11. Thanks for the reply! The mod was from ebay yes (£2.50) so was prepared to waste it. The installuniversity website wont load for some reason. It’s not my computer because everything else works. Anyway, I installed that resistor mod into the IAT sensor the other day and it actually does do the business really well. The acceleration of my Celica St is now noticeably faster, but I just hope it doesn’t do any long-term damage! When fitting the resistor though, the instructions say to bend it in place and wrap it in electrical tape, leaving it away from the air intake on its own. The picture and text instructions also clarify this. Not only is that the case but there is clearly no way you can fit the plastic connector back on because of the presence of the resistor. What do you think? Cheers! Dave.
  12. The way I've learnt is you can either get bent over for a normal induction kit, costing you £££'s or you can make use of the scientific facts. Basically I made my own kit using a universal induction cone (K&N) at £15 from Santa Pod. All you need to worry about is getting colder air into the system as colder air has more oxygen, therefore burns faster and gives better acceleration! The link at the bottom of this text is my induction kit where I’ve basically replaced the air box from my Celica st with the air cone. Then I made two holes under the car in order to lead a 4inch metal but flexible pipe (£10 from Homebase) and another plastic 3inch pipe (£5) to the air cone. They both suck up loads of cold air from under the car along with another plastic pipe attachment from the original air box to the air cone. The final and most genius part are to make an air protection box to surround the air cone. If you don’t do that then your induction kit is almost pointless because the heat from the engine bay will simply swirl around the cone and outweigh the amount of cold air to the cone. To make it I simply went to a scrap metal yard (they're everywhere) and bought a meter-squared piece of aluminium sheet metal (£6). I measured the size of my air cone and cut the sheet metal to the correct size into a box that would surround the cone with holes to feed the cold air pipes. The only hard part of this whole process is cutting through the metal (it takes a lot of pain). The end result is worth it because the outside of the box reflects the engine heat away from the cone and the inside of the box keeps the cold air present. My car is only a 1.8 but the acceleration is amazing as a result. Much better than any normal induction kit. If you can be bothered to do it, have a go. Here is the link to the picture (http://www.toyotaownersclub.com/gallery/album01/CelicaInduction?full=1) Good luck! Dave.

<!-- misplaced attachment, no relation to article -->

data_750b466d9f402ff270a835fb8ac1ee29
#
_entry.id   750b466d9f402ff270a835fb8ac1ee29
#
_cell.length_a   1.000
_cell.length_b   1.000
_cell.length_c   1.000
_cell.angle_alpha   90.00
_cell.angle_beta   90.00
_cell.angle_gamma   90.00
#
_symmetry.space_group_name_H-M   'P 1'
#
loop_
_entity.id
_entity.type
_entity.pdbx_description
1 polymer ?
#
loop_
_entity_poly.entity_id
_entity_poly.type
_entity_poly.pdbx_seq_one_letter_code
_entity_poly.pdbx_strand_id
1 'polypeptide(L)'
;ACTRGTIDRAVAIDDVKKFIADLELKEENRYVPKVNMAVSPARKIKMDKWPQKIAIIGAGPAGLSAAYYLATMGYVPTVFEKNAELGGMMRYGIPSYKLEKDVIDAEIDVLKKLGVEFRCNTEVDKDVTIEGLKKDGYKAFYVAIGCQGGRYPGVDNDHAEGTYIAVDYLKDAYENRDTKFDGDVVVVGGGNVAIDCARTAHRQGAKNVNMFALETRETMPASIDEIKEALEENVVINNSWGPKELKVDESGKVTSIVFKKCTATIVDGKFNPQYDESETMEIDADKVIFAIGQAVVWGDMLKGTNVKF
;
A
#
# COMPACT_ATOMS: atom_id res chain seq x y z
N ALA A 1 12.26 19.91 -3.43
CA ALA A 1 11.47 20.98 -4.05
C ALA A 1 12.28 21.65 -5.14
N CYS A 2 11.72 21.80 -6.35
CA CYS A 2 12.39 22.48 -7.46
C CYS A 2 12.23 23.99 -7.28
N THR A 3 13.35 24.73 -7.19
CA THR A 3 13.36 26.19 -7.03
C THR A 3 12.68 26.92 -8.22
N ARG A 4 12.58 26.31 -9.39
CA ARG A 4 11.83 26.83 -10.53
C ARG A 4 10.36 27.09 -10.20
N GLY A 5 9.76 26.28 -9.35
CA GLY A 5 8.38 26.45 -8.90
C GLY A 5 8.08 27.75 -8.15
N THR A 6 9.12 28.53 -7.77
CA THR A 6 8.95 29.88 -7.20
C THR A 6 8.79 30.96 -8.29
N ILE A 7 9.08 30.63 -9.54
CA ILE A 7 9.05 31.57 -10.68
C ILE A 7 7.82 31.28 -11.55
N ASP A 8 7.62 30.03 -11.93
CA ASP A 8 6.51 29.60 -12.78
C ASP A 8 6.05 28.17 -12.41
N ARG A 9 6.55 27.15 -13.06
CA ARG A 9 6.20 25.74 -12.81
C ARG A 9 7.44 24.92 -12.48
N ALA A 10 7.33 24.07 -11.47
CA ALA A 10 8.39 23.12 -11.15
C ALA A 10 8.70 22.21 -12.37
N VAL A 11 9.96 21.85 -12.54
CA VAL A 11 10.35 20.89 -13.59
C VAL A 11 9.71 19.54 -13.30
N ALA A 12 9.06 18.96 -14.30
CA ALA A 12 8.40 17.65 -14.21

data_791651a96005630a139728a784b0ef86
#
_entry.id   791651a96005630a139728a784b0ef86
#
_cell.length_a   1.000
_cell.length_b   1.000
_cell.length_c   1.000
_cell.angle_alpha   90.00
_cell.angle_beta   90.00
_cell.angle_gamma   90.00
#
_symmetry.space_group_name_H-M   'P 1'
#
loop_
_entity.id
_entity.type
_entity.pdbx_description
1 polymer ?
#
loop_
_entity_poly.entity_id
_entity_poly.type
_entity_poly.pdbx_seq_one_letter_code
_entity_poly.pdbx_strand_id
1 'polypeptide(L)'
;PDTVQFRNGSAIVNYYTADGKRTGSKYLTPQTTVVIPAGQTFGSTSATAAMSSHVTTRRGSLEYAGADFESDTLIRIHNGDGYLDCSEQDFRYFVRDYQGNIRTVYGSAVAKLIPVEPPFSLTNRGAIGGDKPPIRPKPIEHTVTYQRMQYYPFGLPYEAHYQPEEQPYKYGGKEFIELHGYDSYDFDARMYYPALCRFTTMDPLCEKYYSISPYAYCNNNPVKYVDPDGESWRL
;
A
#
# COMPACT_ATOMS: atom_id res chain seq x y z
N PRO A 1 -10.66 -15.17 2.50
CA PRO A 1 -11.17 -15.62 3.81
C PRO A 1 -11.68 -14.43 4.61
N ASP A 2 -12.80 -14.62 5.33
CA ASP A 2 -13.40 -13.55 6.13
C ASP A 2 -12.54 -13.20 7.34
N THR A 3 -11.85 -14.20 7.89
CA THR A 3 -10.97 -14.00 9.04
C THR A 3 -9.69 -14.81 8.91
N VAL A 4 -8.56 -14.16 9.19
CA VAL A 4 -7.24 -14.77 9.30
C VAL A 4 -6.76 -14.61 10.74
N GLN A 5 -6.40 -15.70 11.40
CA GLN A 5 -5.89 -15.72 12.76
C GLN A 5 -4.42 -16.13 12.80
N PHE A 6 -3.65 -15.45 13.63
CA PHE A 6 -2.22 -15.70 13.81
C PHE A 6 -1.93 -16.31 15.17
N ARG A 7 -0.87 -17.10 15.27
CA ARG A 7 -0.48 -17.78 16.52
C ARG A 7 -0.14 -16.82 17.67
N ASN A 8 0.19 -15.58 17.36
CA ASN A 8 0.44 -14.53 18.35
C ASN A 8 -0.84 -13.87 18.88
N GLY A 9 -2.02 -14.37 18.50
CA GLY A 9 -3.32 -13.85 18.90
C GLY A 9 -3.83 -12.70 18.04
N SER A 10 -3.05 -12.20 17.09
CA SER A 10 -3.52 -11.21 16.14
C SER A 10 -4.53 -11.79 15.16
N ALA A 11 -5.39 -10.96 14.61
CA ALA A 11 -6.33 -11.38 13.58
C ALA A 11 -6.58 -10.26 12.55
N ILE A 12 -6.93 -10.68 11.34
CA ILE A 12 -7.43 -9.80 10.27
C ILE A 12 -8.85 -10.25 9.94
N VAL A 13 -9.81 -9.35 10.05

13. Cool, I shall give it a go! A guy from the Toyota garage suggested disconnecting the negative terminal of the battery then removing the 'dome' fuse, reconnect the negative terminal and put the dome fuse back in again but that didn’t work. He recons the alarm is probably busted now. If I replace the ECU and EFI fuses like you said, that wont harm the management system or confuse it will it? Only I have an induction kit instead of an air box and a mod chip in the 'intake air temperature sensor' to make the ICU think its receiving colder air. Cheers boss! Dave.
  14. Cool, how do I reset the ECU fuse? Dave.